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MANY MOUTHS TO FEED

LOCAL COMPANIES SERVICE MARINE INDUSTRY

Many hands do much work on the rigs, platforms and vessels connected to the Bayou Region’s portion of the oil and gas industry. As an army moves on its stomach, so too does the Gulf of Mexico’s energy workforce. A variety of local companies sue their expertise and resources to make sure that happens.

“People rely on us, and we know we are contributing to the morale of the offshore oilfield workers by supplying them with a high-quality product,” said Erik Lind, president of G&J Land & Marine Food Distributors, Inc., a third-generation, Morgan City based company which for more than half a decade has supplied the industry with every product a rig or ship galley might need to keep crews nourished.

Raw meats and produce, canned products and other grocery needs are delivered by G&J 18-wheelers to docks throughout the region, equipped to meet the company’s demand for freshness and proper storage, to be delivered over water. The company has a growing land-based business as well, Erik said, noting that like other oilfield-related businesses in the area, G&J is diversifying its client base.

His grandparents, Gerry and Eileen Lind, were retail grocers in Seattle back when Gerry was recruited by a service company to shepherd a distributor into its operations, and the couple relocated to south Louisiana. They eventually went out on their own, founding G&J in 1964. Their son, Mike Lind, joined the business in 1974, eventually becoming its president, the position now held by Erik.

“It’s a high intensity business,” Erik said. “People rely on us and everyone works hard to minimize mistakes.”

Companies such as G&J are more generally known to men and women of the industry rather than casual shoppers.

But a number of local companies that Bayou Region families interface with everyday play a major role in feeding offshore workers. That category of suppliers has lost a name long associated with marine food services recently, however. Frank’s Supermarkets ran offshore supply operations from two of its stores for decades. Those two stores have become part of the Rouses family of supermarkets, leaving one Frank’s location, the store the company still maintains in Des Allemands.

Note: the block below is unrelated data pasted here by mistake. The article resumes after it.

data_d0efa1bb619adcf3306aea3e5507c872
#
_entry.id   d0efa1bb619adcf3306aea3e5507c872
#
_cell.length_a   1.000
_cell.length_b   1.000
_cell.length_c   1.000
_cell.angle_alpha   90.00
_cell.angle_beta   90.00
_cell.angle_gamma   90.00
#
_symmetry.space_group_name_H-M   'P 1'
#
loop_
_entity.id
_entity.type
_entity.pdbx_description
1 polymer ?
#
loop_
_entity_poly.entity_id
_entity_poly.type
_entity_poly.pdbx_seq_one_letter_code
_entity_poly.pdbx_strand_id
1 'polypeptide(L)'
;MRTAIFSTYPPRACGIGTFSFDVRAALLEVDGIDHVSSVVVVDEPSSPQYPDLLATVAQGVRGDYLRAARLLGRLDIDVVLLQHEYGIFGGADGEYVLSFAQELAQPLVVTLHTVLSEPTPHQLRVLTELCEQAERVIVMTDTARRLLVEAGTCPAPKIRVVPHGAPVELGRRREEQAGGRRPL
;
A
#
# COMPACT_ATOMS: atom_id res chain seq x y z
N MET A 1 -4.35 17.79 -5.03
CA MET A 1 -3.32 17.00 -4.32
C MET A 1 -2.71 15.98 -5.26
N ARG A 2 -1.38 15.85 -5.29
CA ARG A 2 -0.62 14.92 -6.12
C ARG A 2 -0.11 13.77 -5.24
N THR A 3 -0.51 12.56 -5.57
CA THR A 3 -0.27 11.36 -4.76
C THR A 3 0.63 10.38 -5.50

Rouses is a household name  – here in the region where it began and the places where it is forging further growth. CEO Donny Rouse said in an interview that the marine delivery component of the business remains an important part of its operation.

He has long maintained that while the marine market makes up a small segment of overall business, the demand has remained strong. Rouses’ position regarding service of the industry is bolstered by its tremendous growth over the years. Docks from Galveston to Mobile see frequent visits by the company’s signature delivery vehicles.

“We’ve gotten real active and have really been going after the marine industry and showing the services we can provide in comparison to our competitors,” Rouse said in an interview on the marine aspect of his business. Adapting to industry changes by increasing service to inshore operations – with a reach to allow a wide range of that diversity – has been a help, Rouse said. The orders generally received by Rouses, he said, can range anywhere from $800 to $30,000 or more, depending on the size of the vessel and how long it is expected to be out of port.

“The oilfield industry has slowed down. But we’re a little more diversified in our marine area as far as the customers who we serve. So we picked up more marine business that’s not directly involved with the price of oil,” Rouse said.

For both Rouses and another well-known local company, Cannata’s Family Markets, experience supplying boats and rigs was an important tool for developing retail customer pickup at stores. Rouses has also developed home delivery as a feature families now use.

“Every customer is important, but these orders are special,” Vince Cannata, president of the eponymous grocery company, said of marine grocery services. “The people work hard and they want fresh food. You are taking the place of them being in the store, so you have to be sure the products you are choosing are fresh, not bruised and that they will keep well. We take our responsibility to that very seriously.”

BY JOHN DESANTIS

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